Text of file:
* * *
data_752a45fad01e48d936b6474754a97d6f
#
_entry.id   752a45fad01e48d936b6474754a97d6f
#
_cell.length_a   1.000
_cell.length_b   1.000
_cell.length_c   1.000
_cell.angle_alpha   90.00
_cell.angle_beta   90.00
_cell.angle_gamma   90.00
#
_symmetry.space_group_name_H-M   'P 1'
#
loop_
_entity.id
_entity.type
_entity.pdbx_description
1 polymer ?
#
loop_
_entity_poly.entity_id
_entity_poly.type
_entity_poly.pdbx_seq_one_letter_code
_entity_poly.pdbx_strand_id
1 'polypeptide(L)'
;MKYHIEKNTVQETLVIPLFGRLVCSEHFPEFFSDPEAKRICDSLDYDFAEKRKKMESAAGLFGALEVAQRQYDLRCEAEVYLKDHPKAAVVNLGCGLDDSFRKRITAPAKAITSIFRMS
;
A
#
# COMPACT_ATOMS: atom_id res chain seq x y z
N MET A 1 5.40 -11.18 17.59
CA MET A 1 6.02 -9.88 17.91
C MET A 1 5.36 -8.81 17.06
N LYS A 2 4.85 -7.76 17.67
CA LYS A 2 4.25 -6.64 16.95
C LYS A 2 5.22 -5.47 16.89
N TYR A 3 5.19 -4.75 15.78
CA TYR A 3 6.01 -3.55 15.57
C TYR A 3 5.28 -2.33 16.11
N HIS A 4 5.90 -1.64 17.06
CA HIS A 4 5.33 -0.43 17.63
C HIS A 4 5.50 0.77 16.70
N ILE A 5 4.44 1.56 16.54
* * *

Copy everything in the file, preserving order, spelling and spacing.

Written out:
data_752a45fad01e48d936b6474754a97d6f
#
_entry.id   752a45fad01e48d936b6474754a97d6f
#
_cell.length_a   1.000
_cell.length_b   1.000
_cell.length_c   1.000
_cell.angle_alpha   90.00
_cell.angle_beta   90.00
_cell.angle_gamma   90.00
#
_symmetry.space_group_name_H-M   'P 1'
#
loop_
_entity.id
_entity.type
_entity.pdbx_description
1 polymer ?
#
loop_
_entity_poly.entity_id
_entity_poly.type
_entity_poly.pdbx_seq_one_letter_code
_entity_poly.pdbx_strand_id
1 'polypeptide(L)'
;MKYHIEKNTVQETLVIPLFGRLVCSEHFPEFFSDPEAKRICDSLDYDFAEKRKKMESAAGLFGALEVAQRQYDLRCEAEVYLKDHPKAAVVNLGCGLDDSFRKRITAPAKAITSIFRMS
;
A
#
# COMPACT_ATOMS: atom_id res chain seq x y z
N MET A 1 5.40 -11.18 17.59
CA MET A 1 6.02 -9.88 17.91
C MET A 1 5.36 -8.81 17.06
N LYS A 2 4.85 -7.76 17.67
CA LYS A 2 4.25 -6.64 16.95
C LYS A 2 5.22 -5.47 16.89
N TYR A 3 5.19 -4.75 15.78
CA TYR A 3 6.01 -3.55 15.57
C TYR A 3 5.28 -2.33 16.11
N HIS A 4 5.90 -1.64 17.06
CA HIS A 4 5.33 -0.43 17.63
C HIS A 4 5.50 0.77 16.70
N ILE A 5 4.44 1.56 16.54